"Meet me at E&M Café in five minutes,” the high-pitched, brutish voice tells me. I hang up the phone and stare blankly over the rail of my balcony. I didn’t want to resort to such low methods. Indeed, this was the last course of action I was willing
One thing you can’t do with babies, you can’t give them steak” – Flavor Flav.
Given the sage words of Flavor Flav, it was just as well we didn’t have any babies in tow when we visited Black Salt, as steak is what they are fast becoming renowned for in this stylish little eatery.
Peter Didier – The owner of the restaurant, has pulled off something quite spectacular here.
His restaurant, L’ami Pierrot, found a little off the beaten track, offers a blend of traditional and contemporary French food where diners can lose themselves in a chilled out, Mediterranean haze.
Wandering into Bangkok’s bustling Arab district (around Sukhumvit soi 3-5, just across the road from the sleazehound mecca of Nana Plaza) really is like entering another country – the shop signs are in Arabic, the smell of shisha smoke fills the air, and you feel rather inadequate for not having a moustache. If you suddenly woke up here with no idea where you were, you’d assume it was Cairo or Casablanca.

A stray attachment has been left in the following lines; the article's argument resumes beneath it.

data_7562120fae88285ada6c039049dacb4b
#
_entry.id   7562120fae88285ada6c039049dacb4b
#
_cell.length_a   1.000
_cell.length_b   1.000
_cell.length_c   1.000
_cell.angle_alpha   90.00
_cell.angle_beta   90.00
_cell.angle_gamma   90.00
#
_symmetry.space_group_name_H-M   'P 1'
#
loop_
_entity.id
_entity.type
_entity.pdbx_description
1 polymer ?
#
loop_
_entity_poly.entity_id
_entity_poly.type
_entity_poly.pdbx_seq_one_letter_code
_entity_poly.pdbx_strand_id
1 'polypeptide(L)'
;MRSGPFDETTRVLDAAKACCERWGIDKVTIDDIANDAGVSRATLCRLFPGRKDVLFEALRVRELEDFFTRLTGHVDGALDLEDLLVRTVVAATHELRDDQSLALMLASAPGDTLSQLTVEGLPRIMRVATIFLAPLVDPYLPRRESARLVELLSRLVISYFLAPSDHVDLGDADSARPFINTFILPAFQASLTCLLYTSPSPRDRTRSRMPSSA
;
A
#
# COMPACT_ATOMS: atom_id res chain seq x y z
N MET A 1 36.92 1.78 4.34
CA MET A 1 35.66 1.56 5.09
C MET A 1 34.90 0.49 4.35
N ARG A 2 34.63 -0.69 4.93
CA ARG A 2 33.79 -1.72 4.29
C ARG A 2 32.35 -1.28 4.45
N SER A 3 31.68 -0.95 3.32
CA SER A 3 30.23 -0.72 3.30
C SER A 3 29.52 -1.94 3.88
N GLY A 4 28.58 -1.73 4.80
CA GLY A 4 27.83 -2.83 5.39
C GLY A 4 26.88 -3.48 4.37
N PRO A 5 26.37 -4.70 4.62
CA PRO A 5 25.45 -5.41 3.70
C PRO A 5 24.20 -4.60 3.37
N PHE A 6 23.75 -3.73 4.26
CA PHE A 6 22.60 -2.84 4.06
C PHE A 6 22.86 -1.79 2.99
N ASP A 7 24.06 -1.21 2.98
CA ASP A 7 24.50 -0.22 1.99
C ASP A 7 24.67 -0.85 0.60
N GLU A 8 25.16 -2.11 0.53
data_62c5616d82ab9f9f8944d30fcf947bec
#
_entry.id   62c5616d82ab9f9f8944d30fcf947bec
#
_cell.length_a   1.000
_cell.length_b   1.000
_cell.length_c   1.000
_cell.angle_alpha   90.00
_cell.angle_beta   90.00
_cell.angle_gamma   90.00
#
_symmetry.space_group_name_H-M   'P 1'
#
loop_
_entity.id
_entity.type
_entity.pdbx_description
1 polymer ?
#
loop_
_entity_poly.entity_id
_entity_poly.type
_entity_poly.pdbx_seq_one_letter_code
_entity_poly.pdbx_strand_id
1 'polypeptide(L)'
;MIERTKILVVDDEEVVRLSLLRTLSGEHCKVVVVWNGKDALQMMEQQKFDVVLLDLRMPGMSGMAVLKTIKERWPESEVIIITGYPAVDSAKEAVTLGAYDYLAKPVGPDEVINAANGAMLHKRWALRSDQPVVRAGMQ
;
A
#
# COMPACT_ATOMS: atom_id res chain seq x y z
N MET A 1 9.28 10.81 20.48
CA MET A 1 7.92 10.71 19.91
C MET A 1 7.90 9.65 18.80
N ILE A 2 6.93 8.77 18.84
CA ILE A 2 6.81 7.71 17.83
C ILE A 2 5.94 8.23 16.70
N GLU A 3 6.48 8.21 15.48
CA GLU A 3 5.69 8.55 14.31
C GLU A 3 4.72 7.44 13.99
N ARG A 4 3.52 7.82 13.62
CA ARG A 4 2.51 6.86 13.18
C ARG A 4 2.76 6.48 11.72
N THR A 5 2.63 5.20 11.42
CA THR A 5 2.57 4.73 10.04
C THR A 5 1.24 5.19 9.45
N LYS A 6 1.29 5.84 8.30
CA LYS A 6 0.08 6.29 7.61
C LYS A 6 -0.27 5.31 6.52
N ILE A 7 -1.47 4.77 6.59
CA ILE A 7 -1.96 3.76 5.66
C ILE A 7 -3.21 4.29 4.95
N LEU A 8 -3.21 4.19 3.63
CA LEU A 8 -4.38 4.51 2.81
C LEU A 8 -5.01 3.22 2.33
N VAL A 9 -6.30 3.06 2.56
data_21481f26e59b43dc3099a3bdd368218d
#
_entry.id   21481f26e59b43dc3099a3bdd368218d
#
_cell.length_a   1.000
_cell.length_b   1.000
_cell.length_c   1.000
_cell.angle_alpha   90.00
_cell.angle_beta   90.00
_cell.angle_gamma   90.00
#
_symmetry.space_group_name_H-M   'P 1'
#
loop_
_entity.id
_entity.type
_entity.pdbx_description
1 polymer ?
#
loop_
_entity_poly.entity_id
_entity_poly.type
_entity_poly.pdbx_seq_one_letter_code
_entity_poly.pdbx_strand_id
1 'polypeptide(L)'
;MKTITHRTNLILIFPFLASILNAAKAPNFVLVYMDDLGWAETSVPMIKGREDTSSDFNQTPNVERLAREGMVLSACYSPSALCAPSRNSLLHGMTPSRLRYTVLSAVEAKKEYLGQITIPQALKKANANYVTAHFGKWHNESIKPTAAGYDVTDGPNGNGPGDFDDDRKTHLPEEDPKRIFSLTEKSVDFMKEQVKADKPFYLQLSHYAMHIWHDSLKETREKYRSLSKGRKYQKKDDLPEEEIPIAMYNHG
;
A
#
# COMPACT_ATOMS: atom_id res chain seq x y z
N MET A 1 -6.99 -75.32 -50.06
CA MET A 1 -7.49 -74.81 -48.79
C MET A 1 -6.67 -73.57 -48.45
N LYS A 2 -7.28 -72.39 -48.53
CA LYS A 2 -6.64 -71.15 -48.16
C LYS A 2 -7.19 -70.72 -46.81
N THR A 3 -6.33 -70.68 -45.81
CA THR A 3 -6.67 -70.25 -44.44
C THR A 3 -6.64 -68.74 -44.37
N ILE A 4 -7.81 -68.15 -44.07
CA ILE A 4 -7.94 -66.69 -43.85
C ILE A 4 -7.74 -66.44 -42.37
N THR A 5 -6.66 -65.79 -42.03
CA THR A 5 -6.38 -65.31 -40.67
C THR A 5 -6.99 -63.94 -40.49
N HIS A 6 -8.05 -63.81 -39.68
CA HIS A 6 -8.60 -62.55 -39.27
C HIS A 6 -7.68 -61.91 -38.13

On his foul-mouthedly entertaining Kitchen Nightmares show, one of Gordon Ramsay’s pet hates is restaurants with overly-complicated or multiple menus. “Keep it fucking simple!” is one of his regular aphorisms, and so I hope Bangkok’s popular French bistro Le Petit Zinc isn’t lined up for an appearance – not that it should be, it’s wonderful, but upon arrival I’m handed two menus, both containing apparently similar dishes at different prices, with no explanation as to what, if any, is the difference between them.
For two countries so close geographically, there is very little cultural overlap between Thailand & Vietnam, and that includes the countries’ cuisines. Just as it’s nigh-on impossible to find authentic Thai food in Saigon or Hanoi, so it is a real challenge finding proper Vietnamese cuisine here in Bangkok. Which, given the fact that both cuisines use pretty much the same ingredients, is rather surprising.
I love asparagus. I adore panacotta. It has never occurred to me to combine the two.
Last week I discovered the result: asparagus panacotta, mint-green and wobbling on the plate.
It's a rare thing for a dining experience to be one you’re sure you’ll never forget. But this was the case with Cocina Cartel – incidentally not for the food, but for the monsoonal rain that flooded the road, forcing us to stay inside after finishing our meal and knock back the numerous cocktails on offer, before finally giving up at about 11pm and wading knee-high through the flood water.
On the left side of the pavement on Street 149, across from Baktouk Primary School, where schoolchildren from all over the country come to take extra classes, you can find an unusual couple with a very unusual business enterprise.
Koh Pich dining, in all its barbecued, deep fried, fairy-lit forms, is a fast and shiny experience best enjoyed with as many people as possible. From burger joints and barbecue chicken to Americana-inspired soft-serve salons – once you’re ensconced, the novelty is hard to resist.